Then, what is the best way to write boolean operations for Python 2.1
    so that it will be as 2.3+ ready as possible?
    I've been including the following at the start of some of my code:

    if 'True' not in globals():
    globals()['True'] = not None
    globals()['False'] = not True
    Why not simply:

    try:
    True
    except NameError:
    True = (1 == 1) # or not None, if you prefer
    False = not True

    Or were you trying to change the __builtins__ by using globals()?

    -Andrew.
    I suppose David tries to avoid a syntax error raised by the assignment

    True = somethingElse

    in a future version of Python. Therefore he has "hidden" the builtins to be
    assigned from the compiler by turning them into strings.

    Peter
  • David Eppstein at Oct 20, 2003 at 3:59 pm
    In article <bn0cf2$liu$01$1 at news.t-online.com>,
    Peter Otten wrote:
    I suppose David tries to avoid a syntax error raised by the assignment

    True = somethingElse

    in a future version of Python. Therefore he has "hidden" the builtins to be
    assigned from the compiler by turning them into strings.
    Yes, exactly.

    --
    David Eppstein http://www.ics.uci.edu/~eppstein/
    Univ. of California, Irvine, School of Information & Computer Science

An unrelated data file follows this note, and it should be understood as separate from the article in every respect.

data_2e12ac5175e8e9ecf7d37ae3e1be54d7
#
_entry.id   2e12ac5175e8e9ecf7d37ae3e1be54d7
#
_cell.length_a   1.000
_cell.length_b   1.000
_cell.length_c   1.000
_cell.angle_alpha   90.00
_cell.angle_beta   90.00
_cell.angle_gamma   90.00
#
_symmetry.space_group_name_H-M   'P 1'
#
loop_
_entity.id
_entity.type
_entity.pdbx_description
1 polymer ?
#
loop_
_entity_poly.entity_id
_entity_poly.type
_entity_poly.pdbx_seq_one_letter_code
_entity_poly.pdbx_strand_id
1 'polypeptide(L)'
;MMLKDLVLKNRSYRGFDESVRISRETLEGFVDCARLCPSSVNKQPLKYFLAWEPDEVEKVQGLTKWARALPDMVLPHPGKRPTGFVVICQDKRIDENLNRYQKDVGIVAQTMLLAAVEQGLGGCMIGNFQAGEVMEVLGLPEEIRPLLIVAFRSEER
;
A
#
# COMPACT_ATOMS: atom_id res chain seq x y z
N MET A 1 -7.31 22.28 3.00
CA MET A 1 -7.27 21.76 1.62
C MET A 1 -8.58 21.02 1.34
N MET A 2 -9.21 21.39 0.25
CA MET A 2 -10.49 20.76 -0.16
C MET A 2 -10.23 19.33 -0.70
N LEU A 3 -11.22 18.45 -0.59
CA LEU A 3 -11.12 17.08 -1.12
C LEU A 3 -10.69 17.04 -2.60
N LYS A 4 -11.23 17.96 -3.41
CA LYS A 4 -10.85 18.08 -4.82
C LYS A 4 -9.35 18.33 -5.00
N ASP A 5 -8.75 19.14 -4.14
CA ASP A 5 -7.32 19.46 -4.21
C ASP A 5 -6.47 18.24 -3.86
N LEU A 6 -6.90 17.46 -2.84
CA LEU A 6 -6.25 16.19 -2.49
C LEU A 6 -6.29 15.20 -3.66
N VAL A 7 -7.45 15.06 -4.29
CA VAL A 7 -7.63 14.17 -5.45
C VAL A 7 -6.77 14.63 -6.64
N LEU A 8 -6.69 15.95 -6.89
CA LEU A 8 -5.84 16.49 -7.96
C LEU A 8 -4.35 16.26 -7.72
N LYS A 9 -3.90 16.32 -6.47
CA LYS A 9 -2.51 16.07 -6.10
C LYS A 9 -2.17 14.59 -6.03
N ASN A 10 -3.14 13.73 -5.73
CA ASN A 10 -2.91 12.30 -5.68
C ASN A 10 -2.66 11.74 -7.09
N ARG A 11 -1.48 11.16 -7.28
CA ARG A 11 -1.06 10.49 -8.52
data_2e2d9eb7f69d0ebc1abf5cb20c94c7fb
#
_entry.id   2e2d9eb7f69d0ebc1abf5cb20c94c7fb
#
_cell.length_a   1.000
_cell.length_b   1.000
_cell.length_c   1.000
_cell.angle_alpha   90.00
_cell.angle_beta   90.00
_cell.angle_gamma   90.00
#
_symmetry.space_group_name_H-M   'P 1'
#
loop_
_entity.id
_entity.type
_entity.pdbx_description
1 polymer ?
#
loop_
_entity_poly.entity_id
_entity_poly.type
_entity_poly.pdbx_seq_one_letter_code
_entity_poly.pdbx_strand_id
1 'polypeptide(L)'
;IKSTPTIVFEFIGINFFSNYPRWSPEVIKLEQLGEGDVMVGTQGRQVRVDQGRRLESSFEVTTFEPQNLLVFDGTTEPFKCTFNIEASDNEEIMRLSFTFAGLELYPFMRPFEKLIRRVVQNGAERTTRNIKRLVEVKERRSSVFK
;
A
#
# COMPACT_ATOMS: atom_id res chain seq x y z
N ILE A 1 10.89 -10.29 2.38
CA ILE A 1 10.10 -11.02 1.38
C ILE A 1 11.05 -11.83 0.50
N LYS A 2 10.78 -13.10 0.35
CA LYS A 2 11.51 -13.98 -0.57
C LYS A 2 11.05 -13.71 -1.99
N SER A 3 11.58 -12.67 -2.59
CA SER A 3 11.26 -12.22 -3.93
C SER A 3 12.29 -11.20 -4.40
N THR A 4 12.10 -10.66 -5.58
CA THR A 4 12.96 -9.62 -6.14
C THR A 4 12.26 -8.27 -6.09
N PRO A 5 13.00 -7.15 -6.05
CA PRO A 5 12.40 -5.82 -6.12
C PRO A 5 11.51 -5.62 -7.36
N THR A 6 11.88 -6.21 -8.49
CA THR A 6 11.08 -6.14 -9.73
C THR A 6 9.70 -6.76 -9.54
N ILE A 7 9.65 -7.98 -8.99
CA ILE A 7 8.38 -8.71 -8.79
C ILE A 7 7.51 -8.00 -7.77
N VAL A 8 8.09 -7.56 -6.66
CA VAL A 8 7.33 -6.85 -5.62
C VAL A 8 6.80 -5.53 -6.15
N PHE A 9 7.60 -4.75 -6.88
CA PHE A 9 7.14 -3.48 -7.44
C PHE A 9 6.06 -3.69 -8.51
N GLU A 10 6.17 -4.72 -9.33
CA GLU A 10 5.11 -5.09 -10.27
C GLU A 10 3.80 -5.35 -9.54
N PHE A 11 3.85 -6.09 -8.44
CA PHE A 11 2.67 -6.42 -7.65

• Gombos Katalin at Oct 20, 2003 at 11:18 am
    Pmw.ComboBox()
    v = Pmw.ComboBox(self.f1,label_text=t,
    labelpos='w',
    labelmargin=3,
    label_background=ke,
    selectioncommand=csere,
    scrolledlist_items=w)

    my problems are:

    How could I change the font type and size of label_text and
    scrolled_list items?

    Thanks in advance!

    Katalin
  • François Pinard at Aug 4, 2003 at 10:17 am
    [Daniel Klein]
    So my question is what is the proper method for setting booleans in 2.3?
    Hi, Daniel.

    In 2.3, you do not need to set booleans, `True' and `False' are just there.

    However, if you have a need to write portably against many versions, you
    might try something like:

    try:
    True
    except NameError:
    False, True = range(2)

    in modules where you need to use `True' or `False'.
  • Daniel Klein at Aug 5, 2003 at 1:02 pm

    On 04 Aug 2003 06:17:37 -0400, pinard at iro.umontreal.ca (Fran?ois Pinard) wrote:

    [Daniel Klein]
    So my question is what is the proper method for setting booleans in 2.3?
    Hi, Daniel.

    In 2.3, you do not need to set booleans, `True' and `False' are just there.

    However, if you have a need to write portably against many versions, you
    might try something like:

    try:
    True
    except NameError:
    False, True = range(2)

    in modules where you need to use `True' or `False'.
    Thanks Fran?ois. I don't need to support multiple versions. I simply
    changed the code from:

    true = (1 == 1)

    to

    true = 1

    and presto, no more bug :-)

    Dan
  • Mark Hammond at Aug 5, 2003 at 11:18 pm

    Daniel Klein wrote:
    Thanks Fran?ois. I don't need to support multiple versions. I simply